SEO Key Performance Indicators

Woman looking at tablet displaying SEO statistics related to her SEO programWhether it occurs 15 years after a business develops its first website or months before a company’s first website launches, most businesses come to the conclusion at some point that they need search engine optimization in order for their website (and often times business) to succeed. Depending on their situation and resources, they may choose to partner with an outside digital marketing agency, hire an extra employee, or give the responsibilities to the marketing department to handle.

Once the decision to move forward with SEO is made, many people are perplexed at how to know if the program and efforts are working. With so much data and so many statistics available for a website (which is a good thing), what does one look at to get an idea if the resources are being put in the right spots?

The bad news is that the answer to this question will depend on your individual business. The good news is that there are some popular stats that serve as a good indicator for most businesses that, if nothing else, provide a great place to start when analyzing your SEO program.

SEO Statistics: Key Performance Indicators You Should Care About

The Numbers That Pay The Bills:

The one set of numbers that any business wants to look at when evaluating their SEO program includes revenue, transactions, and profit. Under any circumstance these numbers give a good indication of the health of a business, pay the bills to keep it running, and fill employee paychecks. If you are an ecommerce company, these numbers are usually easy to see in an analytics program such as Google Analytics. If you have a brick and mortar store, or provide a service that bills and collects payments outside of the website, you probably have some accounting software that can help with this.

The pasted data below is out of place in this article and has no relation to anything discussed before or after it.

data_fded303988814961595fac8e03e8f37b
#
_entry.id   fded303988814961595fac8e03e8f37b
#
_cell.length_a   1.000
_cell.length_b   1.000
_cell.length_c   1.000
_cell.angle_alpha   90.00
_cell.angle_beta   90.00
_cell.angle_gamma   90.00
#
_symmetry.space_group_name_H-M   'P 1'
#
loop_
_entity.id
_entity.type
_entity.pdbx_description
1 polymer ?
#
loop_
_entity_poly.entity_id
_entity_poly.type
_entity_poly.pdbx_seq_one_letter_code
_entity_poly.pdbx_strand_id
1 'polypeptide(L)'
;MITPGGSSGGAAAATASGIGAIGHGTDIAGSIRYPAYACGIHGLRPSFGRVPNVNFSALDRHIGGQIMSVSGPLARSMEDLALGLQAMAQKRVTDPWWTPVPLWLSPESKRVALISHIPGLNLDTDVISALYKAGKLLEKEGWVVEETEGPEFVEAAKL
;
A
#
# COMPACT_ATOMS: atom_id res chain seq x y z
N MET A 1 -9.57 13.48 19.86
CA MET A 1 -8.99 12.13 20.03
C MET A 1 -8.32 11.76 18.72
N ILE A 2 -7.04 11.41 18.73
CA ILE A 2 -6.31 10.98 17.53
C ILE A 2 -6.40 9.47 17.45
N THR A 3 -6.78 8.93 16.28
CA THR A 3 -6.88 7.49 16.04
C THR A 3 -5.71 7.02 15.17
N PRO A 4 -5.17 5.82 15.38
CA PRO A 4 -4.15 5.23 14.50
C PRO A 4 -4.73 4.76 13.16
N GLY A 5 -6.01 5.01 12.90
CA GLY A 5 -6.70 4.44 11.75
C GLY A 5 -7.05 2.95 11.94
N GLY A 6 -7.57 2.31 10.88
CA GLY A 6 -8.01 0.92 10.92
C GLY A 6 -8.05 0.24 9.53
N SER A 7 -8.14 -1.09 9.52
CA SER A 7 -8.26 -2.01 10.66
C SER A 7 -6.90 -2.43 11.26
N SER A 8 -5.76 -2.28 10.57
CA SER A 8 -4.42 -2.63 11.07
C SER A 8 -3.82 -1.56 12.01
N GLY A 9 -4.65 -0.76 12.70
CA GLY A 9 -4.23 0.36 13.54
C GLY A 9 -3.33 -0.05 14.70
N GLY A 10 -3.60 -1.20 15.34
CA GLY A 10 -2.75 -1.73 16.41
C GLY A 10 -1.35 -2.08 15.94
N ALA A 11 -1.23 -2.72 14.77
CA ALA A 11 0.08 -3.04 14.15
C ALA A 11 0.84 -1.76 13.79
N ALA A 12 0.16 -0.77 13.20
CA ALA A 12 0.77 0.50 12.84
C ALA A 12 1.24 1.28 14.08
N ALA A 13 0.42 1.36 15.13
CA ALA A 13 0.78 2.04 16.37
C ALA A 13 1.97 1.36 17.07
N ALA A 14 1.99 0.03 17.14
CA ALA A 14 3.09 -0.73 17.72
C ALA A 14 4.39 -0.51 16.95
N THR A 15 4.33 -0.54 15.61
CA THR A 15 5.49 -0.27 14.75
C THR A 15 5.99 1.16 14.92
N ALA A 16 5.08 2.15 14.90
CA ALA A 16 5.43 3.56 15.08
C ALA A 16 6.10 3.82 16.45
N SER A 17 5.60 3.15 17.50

Revenue, transactions, and profits are critically important to monitor because in the end, these are the numbers that you are trying to impact with any marketing efforts. Many stats can look like they are trending in a good direction, but if revenue and profits are dropping, something you are doing may not be working. Be sure to keep track of these fundamental numbers before, during, and after you are engaged with an SEO program.

But what are some of the statistics that you should be monitoring that are more specifically to SEO efforts and your website?

The short answer is you’ll want to find the metrics that have the most impact on your revenue, transactions, and profit. But ultimately finding out which metrics those are may take some time.